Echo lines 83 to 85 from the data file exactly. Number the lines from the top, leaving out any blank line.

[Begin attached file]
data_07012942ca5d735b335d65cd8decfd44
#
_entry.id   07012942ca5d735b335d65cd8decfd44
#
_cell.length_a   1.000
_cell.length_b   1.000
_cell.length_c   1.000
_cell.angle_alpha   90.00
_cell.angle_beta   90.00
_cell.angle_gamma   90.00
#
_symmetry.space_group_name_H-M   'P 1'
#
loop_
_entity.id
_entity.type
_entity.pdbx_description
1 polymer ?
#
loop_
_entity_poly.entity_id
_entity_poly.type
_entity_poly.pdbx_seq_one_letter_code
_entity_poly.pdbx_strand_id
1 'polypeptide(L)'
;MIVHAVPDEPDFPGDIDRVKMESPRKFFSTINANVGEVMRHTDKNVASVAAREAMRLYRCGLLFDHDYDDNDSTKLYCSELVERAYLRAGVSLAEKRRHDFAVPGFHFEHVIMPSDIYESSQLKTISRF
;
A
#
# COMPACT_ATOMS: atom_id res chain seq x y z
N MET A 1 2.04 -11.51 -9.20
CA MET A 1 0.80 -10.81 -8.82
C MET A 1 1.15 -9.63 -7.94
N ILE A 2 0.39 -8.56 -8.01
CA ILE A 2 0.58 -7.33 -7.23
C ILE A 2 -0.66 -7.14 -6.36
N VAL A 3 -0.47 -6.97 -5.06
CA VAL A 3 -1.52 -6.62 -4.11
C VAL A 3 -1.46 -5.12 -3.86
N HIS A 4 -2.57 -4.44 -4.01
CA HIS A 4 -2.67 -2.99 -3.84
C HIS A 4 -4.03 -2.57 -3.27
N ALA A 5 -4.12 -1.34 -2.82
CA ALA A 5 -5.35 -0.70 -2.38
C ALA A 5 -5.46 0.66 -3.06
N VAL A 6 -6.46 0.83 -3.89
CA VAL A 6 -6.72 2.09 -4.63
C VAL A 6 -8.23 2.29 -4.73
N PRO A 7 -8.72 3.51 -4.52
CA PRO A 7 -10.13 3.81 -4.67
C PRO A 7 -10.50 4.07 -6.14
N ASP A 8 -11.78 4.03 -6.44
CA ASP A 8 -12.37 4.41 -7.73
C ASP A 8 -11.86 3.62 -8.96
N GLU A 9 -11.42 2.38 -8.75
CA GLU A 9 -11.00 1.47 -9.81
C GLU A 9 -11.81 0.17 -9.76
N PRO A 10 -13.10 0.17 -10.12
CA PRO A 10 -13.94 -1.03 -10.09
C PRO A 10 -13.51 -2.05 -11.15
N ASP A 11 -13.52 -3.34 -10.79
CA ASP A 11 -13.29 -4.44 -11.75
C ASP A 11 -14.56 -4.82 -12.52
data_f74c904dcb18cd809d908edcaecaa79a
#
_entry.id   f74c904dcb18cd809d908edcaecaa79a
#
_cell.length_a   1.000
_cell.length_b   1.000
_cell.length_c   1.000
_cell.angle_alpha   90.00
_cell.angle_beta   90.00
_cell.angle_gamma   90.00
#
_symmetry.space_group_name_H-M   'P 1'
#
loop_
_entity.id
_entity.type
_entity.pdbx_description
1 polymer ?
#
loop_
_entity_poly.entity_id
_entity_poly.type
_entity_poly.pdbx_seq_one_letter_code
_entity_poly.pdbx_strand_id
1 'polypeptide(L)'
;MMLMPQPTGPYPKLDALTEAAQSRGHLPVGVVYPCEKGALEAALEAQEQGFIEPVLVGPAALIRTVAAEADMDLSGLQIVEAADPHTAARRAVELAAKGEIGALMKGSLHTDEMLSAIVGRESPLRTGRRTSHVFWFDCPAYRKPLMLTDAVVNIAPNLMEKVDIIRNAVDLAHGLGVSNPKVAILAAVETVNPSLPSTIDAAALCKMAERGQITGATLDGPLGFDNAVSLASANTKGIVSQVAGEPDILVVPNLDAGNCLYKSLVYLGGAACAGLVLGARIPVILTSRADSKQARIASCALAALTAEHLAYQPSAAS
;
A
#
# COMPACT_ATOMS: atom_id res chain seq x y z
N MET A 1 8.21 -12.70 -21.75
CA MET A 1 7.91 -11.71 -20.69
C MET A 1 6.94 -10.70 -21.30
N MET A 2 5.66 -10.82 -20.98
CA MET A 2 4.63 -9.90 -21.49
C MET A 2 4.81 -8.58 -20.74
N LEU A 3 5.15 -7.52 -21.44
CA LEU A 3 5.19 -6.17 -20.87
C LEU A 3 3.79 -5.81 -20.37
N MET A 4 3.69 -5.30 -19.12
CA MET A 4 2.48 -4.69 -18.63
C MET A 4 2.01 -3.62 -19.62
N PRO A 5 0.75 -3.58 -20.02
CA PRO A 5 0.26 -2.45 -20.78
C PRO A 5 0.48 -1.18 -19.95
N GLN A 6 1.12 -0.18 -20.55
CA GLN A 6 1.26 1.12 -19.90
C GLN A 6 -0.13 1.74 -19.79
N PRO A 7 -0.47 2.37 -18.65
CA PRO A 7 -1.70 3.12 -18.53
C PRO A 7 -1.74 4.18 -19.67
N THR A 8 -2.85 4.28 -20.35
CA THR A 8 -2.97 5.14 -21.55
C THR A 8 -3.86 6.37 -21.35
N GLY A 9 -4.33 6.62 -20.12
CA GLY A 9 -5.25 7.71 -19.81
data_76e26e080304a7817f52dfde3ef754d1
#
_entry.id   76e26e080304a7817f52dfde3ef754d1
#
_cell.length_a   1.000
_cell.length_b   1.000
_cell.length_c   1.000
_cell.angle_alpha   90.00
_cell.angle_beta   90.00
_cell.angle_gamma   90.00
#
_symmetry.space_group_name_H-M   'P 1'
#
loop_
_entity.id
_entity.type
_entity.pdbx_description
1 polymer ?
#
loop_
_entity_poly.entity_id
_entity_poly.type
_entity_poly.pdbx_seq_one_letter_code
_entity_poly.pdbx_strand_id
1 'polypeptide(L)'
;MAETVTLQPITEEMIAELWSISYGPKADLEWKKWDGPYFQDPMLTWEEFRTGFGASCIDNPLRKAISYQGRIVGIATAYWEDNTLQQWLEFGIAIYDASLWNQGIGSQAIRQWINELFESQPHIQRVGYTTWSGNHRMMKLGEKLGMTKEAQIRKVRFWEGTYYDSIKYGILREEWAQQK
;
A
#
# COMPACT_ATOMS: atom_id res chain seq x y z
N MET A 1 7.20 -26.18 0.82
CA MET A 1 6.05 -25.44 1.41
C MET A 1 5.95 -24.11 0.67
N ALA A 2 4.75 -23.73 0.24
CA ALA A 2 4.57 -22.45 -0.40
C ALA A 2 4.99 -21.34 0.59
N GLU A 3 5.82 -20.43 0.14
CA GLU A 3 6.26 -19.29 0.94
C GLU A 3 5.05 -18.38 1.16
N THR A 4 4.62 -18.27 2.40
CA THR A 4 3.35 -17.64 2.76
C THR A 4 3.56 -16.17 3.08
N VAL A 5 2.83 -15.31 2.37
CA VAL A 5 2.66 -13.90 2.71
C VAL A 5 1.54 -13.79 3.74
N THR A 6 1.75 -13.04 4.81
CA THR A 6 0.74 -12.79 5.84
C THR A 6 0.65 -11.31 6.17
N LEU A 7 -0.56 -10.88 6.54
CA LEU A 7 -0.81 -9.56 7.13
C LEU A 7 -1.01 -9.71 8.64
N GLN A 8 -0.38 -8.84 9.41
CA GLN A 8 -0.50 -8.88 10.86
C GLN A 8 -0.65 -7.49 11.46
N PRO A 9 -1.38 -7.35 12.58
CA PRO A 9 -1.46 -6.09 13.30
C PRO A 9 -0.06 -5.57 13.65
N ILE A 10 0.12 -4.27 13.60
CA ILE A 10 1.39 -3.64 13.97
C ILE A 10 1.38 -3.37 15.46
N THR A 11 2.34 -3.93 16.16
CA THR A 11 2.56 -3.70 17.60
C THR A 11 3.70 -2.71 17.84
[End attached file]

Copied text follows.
loop_
_entity_poly.entity_id
_entity_poly.type